Manatee and “Who Me?”

Being houseless has not deterred from having fantastic yards both front, and back.  Sure some are better than others, none are junk, and one needs to remember trying to find, hiking, biking, kayaking, restaurants, dispersed camping, amenity hook ups, laundry, Wi-Fi all in one spot for a reasonable cost is not easy.  Deb puts a lot of effort into finding our next trailer site.

 

Early on Deb set her sights on Manatee Springs State Park.   Unfortunately there had been a lot of rain in Georgia and Florida creating what is called “Brown Out” conditions at the park. The park is open, but the swimming hole is closed to swimmers.  The spring generates warm fresh water during the winter months, and Manatees collect up here.  During our four-day stay we noticed the water level rising and getting browner. For now we have to imagine the pristine spring pools holding Manatees.

 

This magnitude one spring releases an astounding 100 million gallons of water daily, and a great place to stroll on the park boardwalk.  The park also offers 8.5 miles of nature trails.  The 32-mile Nature Coast State Trail is 6 miles outside the park.  It was too cold to bike so we walked the trail.  Deb really wanted to bike it.  Much of it was lined with overhanging trees.  On bike we could have seen more.

Steve has worked for Anderson Outdoor Adventures for four years.

Steve, who works for Anderson Outdoor Adventures was on duty at the parks concession stand. As a kid he swam with the Manatees. He helped harvest watermelons just outside the park, and would jump in the parks swimming area to cool off. It was a gentler, trusting, more responsible time. He spoke of how docile Manatees are and really liked having their tummies rubbed. If you had enough time, the Manatees would allow the belly rub to last all day.

 

Back at Topsail Preserve State Park the sand dunes are protected. There are elevated boardwalks stretching over the sand dunes all the way from the parking lots to the gulf. I wonder if it was the same parents of the parents, who ignore the protected dunes, “Do Not” signage, who would also allow their kids to ride the Manatees? Yep sure enough, as we crossed over the dunes on very nice elevated boardwalks, kids hopped over the fence and played. Mom was taking photos of her posing daughter, and the boy raced off up and over dunes.  I made a mention of the “Do Not’s” as we passed the parents.  We kept walking and didn’t wait for additional conversation beyond dad’s dang, I got caught, “Oh really.”  Now there is a proximity limit on how close you can be to a Manatee.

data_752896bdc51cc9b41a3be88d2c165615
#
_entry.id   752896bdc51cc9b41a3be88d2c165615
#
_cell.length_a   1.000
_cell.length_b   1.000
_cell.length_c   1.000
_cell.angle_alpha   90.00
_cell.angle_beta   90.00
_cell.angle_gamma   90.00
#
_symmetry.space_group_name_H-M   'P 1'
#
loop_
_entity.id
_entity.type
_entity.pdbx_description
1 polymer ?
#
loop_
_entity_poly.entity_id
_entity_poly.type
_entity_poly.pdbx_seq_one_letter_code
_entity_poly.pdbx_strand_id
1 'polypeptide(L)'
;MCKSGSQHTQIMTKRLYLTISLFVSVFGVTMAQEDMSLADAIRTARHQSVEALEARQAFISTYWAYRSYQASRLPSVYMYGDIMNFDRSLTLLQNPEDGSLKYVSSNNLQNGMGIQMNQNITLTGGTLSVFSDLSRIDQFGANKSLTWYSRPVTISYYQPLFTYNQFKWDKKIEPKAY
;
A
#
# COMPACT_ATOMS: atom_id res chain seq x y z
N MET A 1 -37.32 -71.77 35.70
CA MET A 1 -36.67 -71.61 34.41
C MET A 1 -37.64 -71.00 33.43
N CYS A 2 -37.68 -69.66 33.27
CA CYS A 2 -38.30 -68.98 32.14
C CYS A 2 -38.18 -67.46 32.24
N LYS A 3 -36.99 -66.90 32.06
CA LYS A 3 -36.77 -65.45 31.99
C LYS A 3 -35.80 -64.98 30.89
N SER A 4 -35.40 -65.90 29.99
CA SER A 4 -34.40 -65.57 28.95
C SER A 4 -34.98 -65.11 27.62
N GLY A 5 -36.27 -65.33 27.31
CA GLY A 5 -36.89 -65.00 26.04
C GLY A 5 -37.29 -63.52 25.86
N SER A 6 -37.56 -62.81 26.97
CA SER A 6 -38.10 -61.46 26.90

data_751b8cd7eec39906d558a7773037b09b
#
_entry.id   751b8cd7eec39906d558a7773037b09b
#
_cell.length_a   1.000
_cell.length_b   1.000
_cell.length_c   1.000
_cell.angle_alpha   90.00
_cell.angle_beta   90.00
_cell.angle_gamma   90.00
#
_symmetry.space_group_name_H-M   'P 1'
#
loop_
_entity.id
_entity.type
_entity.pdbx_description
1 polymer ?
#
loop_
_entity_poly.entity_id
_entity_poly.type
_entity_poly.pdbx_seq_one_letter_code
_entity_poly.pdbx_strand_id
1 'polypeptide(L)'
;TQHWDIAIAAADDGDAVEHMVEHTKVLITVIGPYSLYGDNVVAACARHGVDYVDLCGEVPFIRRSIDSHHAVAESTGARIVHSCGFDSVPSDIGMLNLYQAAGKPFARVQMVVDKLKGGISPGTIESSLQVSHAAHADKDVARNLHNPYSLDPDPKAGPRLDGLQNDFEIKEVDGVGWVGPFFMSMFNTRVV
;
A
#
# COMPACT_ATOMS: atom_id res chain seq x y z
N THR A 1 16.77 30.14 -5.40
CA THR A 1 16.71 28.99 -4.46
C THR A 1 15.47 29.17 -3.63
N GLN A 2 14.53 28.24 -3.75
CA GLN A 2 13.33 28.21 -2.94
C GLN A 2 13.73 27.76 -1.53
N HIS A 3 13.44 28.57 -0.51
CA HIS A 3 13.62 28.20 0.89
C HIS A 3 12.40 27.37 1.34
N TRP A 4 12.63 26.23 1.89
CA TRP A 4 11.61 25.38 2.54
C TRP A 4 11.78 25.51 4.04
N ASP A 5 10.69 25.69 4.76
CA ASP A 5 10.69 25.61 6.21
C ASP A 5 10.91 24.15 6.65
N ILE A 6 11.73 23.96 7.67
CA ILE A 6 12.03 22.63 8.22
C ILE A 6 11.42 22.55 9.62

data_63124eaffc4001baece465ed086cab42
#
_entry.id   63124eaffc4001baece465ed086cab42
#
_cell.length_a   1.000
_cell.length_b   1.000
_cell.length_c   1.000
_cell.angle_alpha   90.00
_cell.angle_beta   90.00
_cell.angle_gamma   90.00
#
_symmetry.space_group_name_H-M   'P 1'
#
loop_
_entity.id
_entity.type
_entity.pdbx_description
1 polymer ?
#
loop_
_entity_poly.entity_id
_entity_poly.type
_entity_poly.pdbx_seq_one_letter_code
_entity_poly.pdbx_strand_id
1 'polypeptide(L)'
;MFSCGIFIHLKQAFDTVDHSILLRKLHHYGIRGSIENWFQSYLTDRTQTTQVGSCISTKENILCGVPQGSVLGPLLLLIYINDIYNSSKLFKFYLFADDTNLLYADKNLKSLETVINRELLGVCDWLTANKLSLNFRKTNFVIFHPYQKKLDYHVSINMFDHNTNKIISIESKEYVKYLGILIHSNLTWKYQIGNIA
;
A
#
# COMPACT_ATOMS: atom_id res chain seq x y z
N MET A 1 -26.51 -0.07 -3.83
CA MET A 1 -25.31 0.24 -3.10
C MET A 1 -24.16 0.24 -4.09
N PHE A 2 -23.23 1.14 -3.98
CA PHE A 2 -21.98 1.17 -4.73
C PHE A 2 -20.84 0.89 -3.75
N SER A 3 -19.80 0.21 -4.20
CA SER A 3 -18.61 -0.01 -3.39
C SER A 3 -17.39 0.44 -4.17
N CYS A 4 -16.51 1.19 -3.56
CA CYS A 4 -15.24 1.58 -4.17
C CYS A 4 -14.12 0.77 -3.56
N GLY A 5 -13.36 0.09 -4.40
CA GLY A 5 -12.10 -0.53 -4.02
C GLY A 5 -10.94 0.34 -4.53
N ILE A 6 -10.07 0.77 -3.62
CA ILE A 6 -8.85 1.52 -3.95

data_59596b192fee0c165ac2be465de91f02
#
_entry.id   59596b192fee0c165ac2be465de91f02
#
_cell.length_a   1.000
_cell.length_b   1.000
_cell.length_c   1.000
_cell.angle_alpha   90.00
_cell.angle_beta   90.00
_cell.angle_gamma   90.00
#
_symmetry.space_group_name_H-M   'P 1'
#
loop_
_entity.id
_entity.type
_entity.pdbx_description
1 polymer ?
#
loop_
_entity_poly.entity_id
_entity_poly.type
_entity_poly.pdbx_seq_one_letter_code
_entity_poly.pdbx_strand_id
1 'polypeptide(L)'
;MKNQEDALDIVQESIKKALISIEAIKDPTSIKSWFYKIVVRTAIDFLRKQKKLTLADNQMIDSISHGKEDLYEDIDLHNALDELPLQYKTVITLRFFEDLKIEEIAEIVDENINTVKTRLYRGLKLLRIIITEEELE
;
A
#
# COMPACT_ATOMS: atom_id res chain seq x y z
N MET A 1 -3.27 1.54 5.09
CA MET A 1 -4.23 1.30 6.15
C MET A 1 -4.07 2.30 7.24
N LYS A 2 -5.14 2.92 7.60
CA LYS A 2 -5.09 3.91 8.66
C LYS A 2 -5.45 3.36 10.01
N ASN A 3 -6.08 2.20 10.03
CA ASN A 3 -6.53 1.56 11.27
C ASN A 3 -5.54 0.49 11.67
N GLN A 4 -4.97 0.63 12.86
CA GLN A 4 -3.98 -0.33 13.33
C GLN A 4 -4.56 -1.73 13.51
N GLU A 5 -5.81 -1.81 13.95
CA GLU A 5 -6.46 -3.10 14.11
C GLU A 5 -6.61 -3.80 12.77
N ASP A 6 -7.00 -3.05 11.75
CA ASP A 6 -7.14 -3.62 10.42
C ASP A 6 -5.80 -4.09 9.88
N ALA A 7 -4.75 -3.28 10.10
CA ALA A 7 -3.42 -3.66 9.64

Hundreds of vultures roosted and flew over the spring’s area, especially where the spring water enters the Suwannee River.  I asked Steve about the vultures and he said they have always been there.  Some foggy mornings when he comes to work at this one-man stand, they are all about the concession area.   Sitting on the post and rail fence, the picnic tables, the trees, not doing much other than looking at him.  Welcome to your day, who needs morning coffee?

3 thoughts on “Manatee and “Who Me?””

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